Why do Russell Malone, Ulf Wakenius, Herb Ellis, Jimmy Raney, Jim Hall, Frisell and any number of players settle for such a light, "surfacy," frequently "muted" sound? And it's not a matter of electronics, amplification or flirting with distort pedals. Green "grabs" the string and wrings every last juicy overtone from a note. (Wish I'd known about this version when I had dinner and a long conversation with the composer of "This Could Be the Start," Steve Allen--I couldn't think of much to say about the song other than it sounded like a "vaudeville" opener, an observation Allen assured me was mine alone.) Green also comes up with an inspired, emotional statement on another tune which, like the Beetles and Allen songs, is rarely performed as an instrumental: on Cole Porter's "At Long Last Love" his melodic lines breathe with vocal-like expressiveness.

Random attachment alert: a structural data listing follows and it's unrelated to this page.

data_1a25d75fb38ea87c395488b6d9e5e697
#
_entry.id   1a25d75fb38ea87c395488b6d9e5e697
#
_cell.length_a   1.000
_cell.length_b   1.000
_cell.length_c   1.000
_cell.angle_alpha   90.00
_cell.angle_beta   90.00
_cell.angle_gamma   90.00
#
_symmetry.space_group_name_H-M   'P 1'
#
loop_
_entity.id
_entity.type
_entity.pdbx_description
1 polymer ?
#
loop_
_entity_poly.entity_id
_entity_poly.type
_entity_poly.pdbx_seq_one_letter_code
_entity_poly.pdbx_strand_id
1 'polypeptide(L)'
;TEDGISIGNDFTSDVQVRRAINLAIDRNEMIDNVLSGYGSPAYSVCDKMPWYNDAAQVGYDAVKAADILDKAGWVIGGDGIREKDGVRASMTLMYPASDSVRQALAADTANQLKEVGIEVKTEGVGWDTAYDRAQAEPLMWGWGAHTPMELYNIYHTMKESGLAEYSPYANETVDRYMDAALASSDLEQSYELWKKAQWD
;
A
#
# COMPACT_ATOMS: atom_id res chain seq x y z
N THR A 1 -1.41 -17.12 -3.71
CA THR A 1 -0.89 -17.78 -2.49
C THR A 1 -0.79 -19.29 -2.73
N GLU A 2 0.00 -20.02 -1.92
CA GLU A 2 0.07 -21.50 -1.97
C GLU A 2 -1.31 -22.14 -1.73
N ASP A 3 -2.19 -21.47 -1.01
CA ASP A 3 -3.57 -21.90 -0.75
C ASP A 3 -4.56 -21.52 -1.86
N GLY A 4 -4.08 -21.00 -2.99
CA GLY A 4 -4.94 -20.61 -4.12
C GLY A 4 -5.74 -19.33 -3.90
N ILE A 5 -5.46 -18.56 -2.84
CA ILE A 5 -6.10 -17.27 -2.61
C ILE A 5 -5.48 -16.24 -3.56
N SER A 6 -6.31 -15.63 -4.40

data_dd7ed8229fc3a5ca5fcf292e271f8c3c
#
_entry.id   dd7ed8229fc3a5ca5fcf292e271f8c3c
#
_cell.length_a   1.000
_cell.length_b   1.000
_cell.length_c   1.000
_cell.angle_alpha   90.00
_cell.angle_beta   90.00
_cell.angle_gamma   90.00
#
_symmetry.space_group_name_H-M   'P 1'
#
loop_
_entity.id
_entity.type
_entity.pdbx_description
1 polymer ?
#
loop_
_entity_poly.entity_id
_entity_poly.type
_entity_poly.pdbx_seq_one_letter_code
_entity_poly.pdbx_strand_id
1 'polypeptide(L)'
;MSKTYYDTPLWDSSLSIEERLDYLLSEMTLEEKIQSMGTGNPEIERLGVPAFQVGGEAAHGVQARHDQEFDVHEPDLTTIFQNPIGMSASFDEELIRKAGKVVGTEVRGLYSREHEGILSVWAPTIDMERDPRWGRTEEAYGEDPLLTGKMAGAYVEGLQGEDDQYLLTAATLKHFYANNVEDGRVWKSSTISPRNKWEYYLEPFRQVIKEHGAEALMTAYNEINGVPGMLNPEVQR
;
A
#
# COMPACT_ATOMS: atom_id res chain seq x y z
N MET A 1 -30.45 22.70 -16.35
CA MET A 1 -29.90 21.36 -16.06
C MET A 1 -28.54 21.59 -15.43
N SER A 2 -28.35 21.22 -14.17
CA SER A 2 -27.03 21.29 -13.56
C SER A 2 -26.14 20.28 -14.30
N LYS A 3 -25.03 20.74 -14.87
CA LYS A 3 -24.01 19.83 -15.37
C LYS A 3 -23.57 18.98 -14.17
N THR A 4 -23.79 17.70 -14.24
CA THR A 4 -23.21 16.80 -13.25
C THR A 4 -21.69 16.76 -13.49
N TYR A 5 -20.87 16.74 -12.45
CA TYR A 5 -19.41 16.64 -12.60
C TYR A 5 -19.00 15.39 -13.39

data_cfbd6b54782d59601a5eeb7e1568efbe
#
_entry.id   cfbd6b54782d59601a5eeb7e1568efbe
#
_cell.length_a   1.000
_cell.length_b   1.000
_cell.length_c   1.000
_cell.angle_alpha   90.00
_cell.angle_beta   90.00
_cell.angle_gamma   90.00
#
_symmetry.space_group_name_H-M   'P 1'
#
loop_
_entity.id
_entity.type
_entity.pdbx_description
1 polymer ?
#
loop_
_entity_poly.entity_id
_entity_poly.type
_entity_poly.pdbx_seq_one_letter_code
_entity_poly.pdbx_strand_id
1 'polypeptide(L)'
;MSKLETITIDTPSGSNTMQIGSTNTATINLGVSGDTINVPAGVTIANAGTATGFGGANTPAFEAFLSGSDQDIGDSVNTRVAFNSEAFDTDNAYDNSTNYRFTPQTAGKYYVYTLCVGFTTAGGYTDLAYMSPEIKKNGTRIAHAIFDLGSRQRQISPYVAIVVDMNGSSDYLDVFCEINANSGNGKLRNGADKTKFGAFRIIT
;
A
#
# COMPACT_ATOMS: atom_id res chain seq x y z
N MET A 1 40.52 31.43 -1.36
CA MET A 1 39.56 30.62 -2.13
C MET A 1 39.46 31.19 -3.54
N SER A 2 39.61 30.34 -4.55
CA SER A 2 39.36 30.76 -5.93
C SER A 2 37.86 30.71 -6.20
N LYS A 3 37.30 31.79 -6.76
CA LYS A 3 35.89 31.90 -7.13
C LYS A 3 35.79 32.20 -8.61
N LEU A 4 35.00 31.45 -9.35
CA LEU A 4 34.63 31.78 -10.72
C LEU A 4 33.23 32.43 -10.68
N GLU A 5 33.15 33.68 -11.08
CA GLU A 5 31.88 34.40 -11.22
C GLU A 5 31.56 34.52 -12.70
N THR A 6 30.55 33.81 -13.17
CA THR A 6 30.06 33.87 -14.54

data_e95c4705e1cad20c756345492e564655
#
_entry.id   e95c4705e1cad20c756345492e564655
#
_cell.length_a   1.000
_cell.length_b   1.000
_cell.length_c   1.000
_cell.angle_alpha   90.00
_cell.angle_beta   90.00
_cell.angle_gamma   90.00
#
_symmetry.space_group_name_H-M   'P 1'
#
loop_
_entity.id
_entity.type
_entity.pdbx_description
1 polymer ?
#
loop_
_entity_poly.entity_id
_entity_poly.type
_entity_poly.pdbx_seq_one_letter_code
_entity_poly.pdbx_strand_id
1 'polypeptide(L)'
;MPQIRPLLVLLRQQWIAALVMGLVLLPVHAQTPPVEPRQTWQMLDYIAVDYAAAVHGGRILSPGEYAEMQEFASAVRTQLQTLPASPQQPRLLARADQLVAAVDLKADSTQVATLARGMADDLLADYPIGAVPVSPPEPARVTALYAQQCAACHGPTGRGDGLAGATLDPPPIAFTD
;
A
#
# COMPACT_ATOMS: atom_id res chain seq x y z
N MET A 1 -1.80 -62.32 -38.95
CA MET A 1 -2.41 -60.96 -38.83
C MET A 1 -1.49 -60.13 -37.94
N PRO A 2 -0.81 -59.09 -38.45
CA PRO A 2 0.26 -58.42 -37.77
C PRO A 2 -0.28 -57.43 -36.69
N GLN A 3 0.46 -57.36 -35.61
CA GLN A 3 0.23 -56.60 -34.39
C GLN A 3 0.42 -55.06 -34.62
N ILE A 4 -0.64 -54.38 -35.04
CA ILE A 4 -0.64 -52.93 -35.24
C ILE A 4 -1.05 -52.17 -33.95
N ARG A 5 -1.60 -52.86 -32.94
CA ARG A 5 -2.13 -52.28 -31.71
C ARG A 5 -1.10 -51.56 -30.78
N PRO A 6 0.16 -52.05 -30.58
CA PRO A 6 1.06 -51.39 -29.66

Larry Young is the organist who during this period succeeded more completely than any other in removing the instrument from the church. If you can't take too much of J. Smith, Groove Holmes, J. McGriff, etc., don't throw out the baby with the bath water. Young at this time had a modernist approach rivaled only by Wes' organist, Melvin Rhyne. He makes the sanctified behemoth sound like a sedate, smoldering (not sizzling) siren, incapable of overstaying and wearing out its welcome.